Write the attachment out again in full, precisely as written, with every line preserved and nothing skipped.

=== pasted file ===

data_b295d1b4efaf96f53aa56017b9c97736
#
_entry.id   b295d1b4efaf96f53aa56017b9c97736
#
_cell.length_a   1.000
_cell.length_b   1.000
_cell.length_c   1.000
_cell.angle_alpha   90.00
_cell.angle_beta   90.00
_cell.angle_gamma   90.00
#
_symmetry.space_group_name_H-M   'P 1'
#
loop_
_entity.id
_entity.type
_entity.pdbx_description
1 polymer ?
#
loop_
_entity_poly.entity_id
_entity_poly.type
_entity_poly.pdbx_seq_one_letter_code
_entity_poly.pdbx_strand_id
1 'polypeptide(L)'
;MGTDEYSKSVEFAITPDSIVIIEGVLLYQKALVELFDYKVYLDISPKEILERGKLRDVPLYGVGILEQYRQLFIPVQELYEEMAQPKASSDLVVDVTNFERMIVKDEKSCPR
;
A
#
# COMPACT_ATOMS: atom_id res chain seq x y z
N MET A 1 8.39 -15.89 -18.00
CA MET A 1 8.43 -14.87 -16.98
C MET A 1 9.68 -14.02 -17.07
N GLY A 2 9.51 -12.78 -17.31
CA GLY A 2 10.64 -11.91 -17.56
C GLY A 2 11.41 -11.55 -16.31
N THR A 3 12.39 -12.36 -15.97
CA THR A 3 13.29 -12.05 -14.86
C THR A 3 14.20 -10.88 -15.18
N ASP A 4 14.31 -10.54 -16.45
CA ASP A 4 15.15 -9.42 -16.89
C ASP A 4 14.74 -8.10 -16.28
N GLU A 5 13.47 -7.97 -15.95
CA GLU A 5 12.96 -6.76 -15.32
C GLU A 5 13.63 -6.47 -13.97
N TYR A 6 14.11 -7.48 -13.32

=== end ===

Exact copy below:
data_b295d1b4efaf96f53aa56017b9c97736
#
_entry.id   b295d1b4efaf96f53aa56017b9c97736
#
_cell.length_a   1.000
_cell.length_b   1.000
_cell.length_c   1.000
_cell.angle_alpha   90.00
_cell.angle_beta   90.00
_cell.angle_gamma   90.00
#
_symmetry.space_group_name_H-M   'P 1'
#
loop_
_entity.id
_entity.type
_entity.pdbx_description
1 polymer ?
#
loop_
_entity_poly.entity_id
_entity_poly.type
_entity_poly.pdbx_seq_one_letter_code
_entity_poly.pdbx_strand_id
1 'polypeptide(L)'
;MGTDEYSKSVEFAITPDSIVIIEGVLLYQKALVELFDYKVYLDISPKEILERGKLRDVPLYGVGILEQYRQLFIPVQELYEEMAQPKASSDLVVDVTNFERMIVKDEKSCPR
;
A
#
# COMPACT_ATOMS: atom_id res chain seq x y z
N MET A 1 8.39 -15.89 -18.00
CA MET A 1 8.43 -14.87 -16.98
C MET A 1 9.68 -14.02 -17.07
N GLY A 2 9.51 -12.78 -17.31
CA GLY A 2 10.64 -11.91 -17.56
C GLY A 2 11.41 -11.55 -16.31
N THR A 3 12.39 -12.36 -15.97
CA THR A 3 13.29 -12.05 -14.86
C THR A 3 14.20 -10.88 -15.18
N ASP A 4 14.31 -10.54 -16.45
CA ASP A 4 15.15 -9.42 -16.89
C ASP A 4 14.74 -8.10 -16.28
N GLU A 5 13.47 -7.97 -15.95
CA GLU A 5 12.96 -6.76 -15.32
C GLU A 5 13.63 -6.47 -13.97
N TYR A 6 14.11 -7.48 -13.32